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Article By:


Gavin Hodgson

Choosing The Right Fly Line


Casting ability - There has been a number of fly lines manufactured in recent years, with the beginner or lesser ability caster in mind. It seems there’s a distinct lack of fly casting instruction in certain parts of the world, as well as a certain amount of reluctance to splash out on professional instruction.

Whatever the reason, there’s certainly a market for fly lines that load up fast and shoot far, with a minimum of effort and ability required.

Whilst there are disadvantages, flats fishing lines with a short head and very thin running line are out there and they are selling well. But, if you’re an experienced caster who gains more accuracy from holding more line in the air and shooting less on final delivery, then a completely different line profile is out there for you too. See four examples from Rio products below. Which one will suite your needs most? Read on…..

Time of year - One things for sure, if you take a regular fresh water fly line out on the flats during winter months, it can work. However, the down sides are softer coatings which prove more prone to damage from coral or rough sand, and the line feeling limp and useless when temperatures creep up a little.

Some specific flats fishing fly lines possess harder and stiffer coatings than others. So this is most certainly a consideration. A cool temperature, saltwater fly line is a good choice for winter flats fishing in many places, if for example, your home waters are of Striped or European Bass territory. Kill two birds with one stone. However, if you like the spring ans summer months for flats fishing, you will definitely need a tropical coating type fly line

Wading or Boat - A major deciding factor for fly line choice. When wading we most often make shorter casts than we would from deck of the boat. On many occasions we see fish at last minute so hence benefit from a line with a shorter head length which will load the rod very quickly. When fishing from the boat and using a fly line most suited for wading, a problem occurs where the thinner running line behind the short head hinders our presentation for two reasons; when we make longer casts, aerialising more line, with certain lines of a short head and thin running line design, the cast can collapse when reaching a certain length being held in the air. This inevitably screws up our final delivery.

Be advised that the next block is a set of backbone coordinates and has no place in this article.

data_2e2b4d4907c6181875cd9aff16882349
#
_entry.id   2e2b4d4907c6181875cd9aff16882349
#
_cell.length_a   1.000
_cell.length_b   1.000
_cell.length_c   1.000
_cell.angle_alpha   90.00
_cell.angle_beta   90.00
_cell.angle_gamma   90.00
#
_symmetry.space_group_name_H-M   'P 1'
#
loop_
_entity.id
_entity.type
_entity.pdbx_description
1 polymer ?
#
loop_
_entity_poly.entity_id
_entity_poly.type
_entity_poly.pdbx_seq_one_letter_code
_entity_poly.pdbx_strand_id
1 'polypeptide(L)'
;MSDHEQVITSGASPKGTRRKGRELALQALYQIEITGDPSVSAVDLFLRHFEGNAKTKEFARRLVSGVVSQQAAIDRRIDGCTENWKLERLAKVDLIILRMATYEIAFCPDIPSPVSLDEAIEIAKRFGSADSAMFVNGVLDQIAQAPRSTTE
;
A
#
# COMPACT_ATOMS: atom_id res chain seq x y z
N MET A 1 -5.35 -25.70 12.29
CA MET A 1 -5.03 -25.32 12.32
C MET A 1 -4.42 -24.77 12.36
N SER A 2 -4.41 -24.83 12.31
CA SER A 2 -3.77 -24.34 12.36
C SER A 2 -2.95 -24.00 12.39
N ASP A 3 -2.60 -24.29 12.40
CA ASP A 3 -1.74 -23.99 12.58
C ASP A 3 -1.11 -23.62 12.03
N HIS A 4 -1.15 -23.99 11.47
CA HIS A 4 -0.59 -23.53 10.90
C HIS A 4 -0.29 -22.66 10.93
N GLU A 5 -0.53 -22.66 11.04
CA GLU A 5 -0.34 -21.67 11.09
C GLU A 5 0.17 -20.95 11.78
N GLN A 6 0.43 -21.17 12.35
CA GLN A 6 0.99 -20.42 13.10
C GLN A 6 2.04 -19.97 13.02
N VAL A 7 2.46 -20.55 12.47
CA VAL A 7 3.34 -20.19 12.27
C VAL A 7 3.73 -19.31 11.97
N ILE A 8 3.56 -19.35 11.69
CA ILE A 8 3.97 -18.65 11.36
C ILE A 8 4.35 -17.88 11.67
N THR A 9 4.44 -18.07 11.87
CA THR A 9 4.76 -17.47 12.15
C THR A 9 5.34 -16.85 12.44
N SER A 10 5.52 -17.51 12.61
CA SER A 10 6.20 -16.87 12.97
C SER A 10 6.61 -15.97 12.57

The other significance is a lot of very thin running line on the boat which can tangle up easily, especially on a hot and windy day.

Terrain - Not the most important thing to consider when choosing a line, but one worth bearing in mind, is the colour and nature of the bottom we’re fishing over.  Also, a coral laden fishery or one with many mangrove flats can destroy a fly line far quicker than a powder soft sand type fishery. Taking a spare line with you is always good advice, but especially so for when fishing over coral.

If the places you fish are mostly of white sand, then many fly lines are extremely difficult to see. Choosing, for example a darker blue, rather than a pale sandy coloured line is a good idea. And vice versa, when fishing over turtle grass or darker bottom then the sandy coloured lines are very easy to see.

Fly patterns - This is something that should definitely be of major consideration. If most of your Bonefishing is done wading over skinny water flats and presenting to tailing fish, then a small or light fly with a delicate presentation is very important. For this, an appropriately, longer front tapered flyline is naturally the optimum choice. And if your fishing tends to be deeper water, casting a size 2 lead head shrimp or a crab pattern which is wind resistant and heavy, then a more aggressive, shortened forward taper is of huge advantage.

In both cases this can mean the difference of success or failure.

Species - More relating to fly choice, the target species very often dictates the pattern of fly we choose. So if you’re often chasing Permit, choose a fly line designed with Permit in mind. It can easily roll out a line and thump over a large round crab body. A line that turns over a large heavy fly with ease will make your life so much easier and allow for a higher percentage of ‘perfect casts’. And with a longer body, it then also enables you to hold line in the air without losing control of the cast.

Each fish and fishing situation differs.

Core strength - A consideration only really necessary when targetting species of size in extreme situations, #11 weight outifts and above, which are used for Giant Trevally on coral flats and close to the reef edge. This needs careful product choice as there is often a situation where you must stop a fish dead and lock down tight. A tug of war which when using regular fly lines can often result in line breakage. So, a number of manufacturers produce fly lines with 70 and 80lb core strength, rather than the 30 - 35lb strength which most fly lines possess.

Rod match - Although I am of the opinion that most good casters can cast any line on any rod, it is most certainly a personal thing and fishing with a well matched outfit to suite your own style and technique is very important. Certain rods have wider range of capability than others, expecially when it comes to holding long line in the air. Many collapse the loop at a point, and for a good caster, whether the rod is a fast action or not, it is good if it progressively bends, from short casts right through to the most you are able to aerilaise. Not all rods have such capability.

So, there are a number of important points to consider and help us get the best out of our personal skills and fishing situations.


I hope this proves useful to many in some way.


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